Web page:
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Women’s soccer takes center stage at this year’s United Soccer Coaches convention

Portland Thorns' Crystal Dunn (19) heads the ball away during a National Women's Soccer League Championship Game held at Providence Park in Portland, Ore. on Saturday, Sept. 22, 2018. (Adam Lapierre/The Oregonian via AP)

It’s fitting that in this women’s World Cup year, women’s soccer will take center stage at this year’s United Soccer Coaches convention.

The annual gathering always welcomes many of American soccer’s top thinkers and influencers, and plays host to the National Women’s Soccer League and Major League Soccer drafts. Those two events are high on the marquee again this year, with the NWSL holding its draft Thursday at noon and MLS holding its draft Friday at 1 p.m. (the Union hold the No. 13 overall pick). Each draft will be streamed on its league’s website.

But the event that might be the most significant will have a foreign accent. On Thursday evening, members of the French soccer federation will hold a seminar on the country’s World Cup hosting plans. They’ve brought the World Cup trophy with them, which should be a popular selfie stop for the convention’s many attendees.

Expect a healthy dose of news all week, from trades to news conferences with the heads of the NWSL and MLS. The NWSL’s Orlando Pride notably don’t have a head coach at the moment, though a hire is reportedly imminent.

NWSL managing director Amanda Duffy will likely get grilled Thursday on whether northern New Jersey-based Sky Blue FC has been ordered to shape up after a barrage of reports last year on substandard training conditions at the club.

She’ll also likely be asked when the NWSL will hire a new commissioner. No one has officially held the title for almost two years now. Duffy is the highest-ranking executive.

Duffy presided over a NWSL board of governors meeting on Tuesday at the convention site. In the room were a number of club executives, as well as U.S. Soccer Federation CEO Dan Flynn and chief operating officer Jay Berhalter. (U.S. Soccer heavily subsidizes the NWSL, and some NWSL staff work in U.S. Soccer’s Chicago headquarters.)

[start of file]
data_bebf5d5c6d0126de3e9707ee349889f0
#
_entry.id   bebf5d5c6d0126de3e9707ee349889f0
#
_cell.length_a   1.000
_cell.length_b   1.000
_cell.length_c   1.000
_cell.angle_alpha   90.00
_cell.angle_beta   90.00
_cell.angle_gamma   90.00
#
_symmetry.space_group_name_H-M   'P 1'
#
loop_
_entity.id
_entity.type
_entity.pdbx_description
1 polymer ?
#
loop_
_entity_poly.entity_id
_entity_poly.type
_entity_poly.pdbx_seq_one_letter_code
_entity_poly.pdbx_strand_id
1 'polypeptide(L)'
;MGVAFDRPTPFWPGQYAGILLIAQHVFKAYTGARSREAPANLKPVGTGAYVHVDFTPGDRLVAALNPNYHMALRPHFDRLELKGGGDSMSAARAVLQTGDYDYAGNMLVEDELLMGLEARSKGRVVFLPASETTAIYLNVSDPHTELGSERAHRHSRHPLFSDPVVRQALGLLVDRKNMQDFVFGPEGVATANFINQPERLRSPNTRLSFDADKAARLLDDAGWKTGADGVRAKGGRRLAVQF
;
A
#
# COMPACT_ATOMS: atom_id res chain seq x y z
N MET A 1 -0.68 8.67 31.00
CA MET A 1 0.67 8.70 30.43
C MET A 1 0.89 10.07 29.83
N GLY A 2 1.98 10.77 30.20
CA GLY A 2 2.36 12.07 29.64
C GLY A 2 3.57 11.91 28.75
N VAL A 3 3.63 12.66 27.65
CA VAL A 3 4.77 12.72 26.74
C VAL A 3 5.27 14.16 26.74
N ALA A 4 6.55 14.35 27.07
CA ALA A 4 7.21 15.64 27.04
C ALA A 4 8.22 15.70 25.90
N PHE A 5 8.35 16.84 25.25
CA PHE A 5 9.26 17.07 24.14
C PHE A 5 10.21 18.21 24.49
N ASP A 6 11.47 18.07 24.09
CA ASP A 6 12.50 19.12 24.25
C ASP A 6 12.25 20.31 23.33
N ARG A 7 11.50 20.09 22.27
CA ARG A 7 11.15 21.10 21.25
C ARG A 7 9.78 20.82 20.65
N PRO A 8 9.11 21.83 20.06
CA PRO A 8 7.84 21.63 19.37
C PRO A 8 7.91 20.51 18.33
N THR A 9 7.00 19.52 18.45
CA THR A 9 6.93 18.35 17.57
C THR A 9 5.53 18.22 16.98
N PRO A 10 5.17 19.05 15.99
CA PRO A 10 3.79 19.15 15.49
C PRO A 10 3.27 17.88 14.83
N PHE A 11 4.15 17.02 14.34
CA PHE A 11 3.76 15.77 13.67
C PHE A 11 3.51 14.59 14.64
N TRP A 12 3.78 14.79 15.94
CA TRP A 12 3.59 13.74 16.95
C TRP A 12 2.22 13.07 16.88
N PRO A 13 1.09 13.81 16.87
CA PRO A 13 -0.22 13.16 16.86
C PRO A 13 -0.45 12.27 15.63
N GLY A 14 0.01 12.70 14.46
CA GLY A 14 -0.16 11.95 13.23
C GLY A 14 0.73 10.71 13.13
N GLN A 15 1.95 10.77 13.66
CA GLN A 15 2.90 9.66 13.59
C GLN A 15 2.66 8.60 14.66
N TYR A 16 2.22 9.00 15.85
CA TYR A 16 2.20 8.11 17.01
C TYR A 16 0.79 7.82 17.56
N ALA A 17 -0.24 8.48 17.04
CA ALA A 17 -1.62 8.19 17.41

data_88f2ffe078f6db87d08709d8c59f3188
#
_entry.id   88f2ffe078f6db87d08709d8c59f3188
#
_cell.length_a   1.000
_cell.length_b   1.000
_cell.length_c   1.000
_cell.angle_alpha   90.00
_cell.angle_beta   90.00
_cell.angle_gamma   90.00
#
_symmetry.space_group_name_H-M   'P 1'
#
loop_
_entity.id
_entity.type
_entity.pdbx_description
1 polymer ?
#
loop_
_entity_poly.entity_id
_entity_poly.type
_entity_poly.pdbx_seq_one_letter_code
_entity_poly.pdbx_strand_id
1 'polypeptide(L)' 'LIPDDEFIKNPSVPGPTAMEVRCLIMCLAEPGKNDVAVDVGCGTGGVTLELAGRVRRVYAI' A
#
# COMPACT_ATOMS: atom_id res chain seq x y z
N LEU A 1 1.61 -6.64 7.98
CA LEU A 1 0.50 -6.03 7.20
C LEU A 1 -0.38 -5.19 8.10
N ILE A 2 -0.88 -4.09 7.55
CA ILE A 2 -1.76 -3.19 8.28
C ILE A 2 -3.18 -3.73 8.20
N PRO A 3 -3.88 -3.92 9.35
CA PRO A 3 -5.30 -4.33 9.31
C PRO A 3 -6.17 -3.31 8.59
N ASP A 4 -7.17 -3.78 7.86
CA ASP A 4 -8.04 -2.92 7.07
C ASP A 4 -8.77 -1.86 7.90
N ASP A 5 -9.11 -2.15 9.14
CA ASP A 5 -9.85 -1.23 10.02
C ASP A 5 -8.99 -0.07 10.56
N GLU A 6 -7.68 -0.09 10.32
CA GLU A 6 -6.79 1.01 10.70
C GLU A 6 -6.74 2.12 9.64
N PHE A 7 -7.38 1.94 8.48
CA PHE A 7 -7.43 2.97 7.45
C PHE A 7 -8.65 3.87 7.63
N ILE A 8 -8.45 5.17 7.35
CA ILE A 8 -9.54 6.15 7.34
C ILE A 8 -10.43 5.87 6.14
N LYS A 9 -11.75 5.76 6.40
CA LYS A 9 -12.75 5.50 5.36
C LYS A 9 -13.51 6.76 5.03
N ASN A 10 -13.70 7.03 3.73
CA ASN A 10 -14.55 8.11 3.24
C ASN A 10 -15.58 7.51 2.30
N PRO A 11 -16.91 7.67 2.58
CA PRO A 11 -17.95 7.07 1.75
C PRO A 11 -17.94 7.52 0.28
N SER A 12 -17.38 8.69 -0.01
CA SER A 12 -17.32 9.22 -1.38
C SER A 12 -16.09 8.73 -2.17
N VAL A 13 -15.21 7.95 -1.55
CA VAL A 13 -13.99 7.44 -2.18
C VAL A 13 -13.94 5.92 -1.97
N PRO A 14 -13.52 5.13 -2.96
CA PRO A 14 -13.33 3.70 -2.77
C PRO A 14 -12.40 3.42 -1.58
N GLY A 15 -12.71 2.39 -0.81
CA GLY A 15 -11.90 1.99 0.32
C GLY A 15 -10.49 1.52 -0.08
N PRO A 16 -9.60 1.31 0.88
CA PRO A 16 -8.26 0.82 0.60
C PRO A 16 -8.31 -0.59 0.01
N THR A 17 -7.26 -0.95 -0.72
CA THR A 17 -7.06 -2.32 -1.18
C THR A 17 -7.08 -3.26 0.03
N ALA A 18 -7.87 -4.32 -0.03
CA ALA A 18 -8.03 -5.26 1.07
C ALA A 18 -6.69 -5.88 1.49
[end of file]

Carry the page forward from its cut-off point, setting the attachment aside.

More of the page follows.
Sky Blue was represented by president and general manager Tony Novo. Approached by the Inquirer and Daily News after the meeting ended, Novo declined to offer any on-the-record comments about the proceedings or the state of his club.

The board will meet again Wednesday.

On Friday, MLS commissioner Don Garber — now in his 20th year in the job — will take his usual peppering about all manner of subjects. Chief among them might be whether the draft has outlived its usefulness now that so many top prospects come up through clubs’ youth academies instead of college soccer. The Athletic reported Tuesday that the annual scouting combine for college prospects might be axed after this year.

The capstone to the week will come Saturday night, when former Philadelphia Atoms coach Al Miller is honored with the Walt Chyzowych lifetime achievement award. Miller coached the 1973 Atoms team that won the North American Soccer League title, the last championship claimed by any Philadelphia professional soccer team.

Chyzowych had deep Philadelphia ties, too. He grew up in the city, played for Temple and the professional Ukrainian Nationals and Spartans, and later coached Philadelphia Textile, Wake Forest, the Ukrainian Nationals, the U.S. men’s national team and the indoor Fever.

An award for a distinguished playing career will also be presented to U.S. women’s national team legend Michelle Akers.
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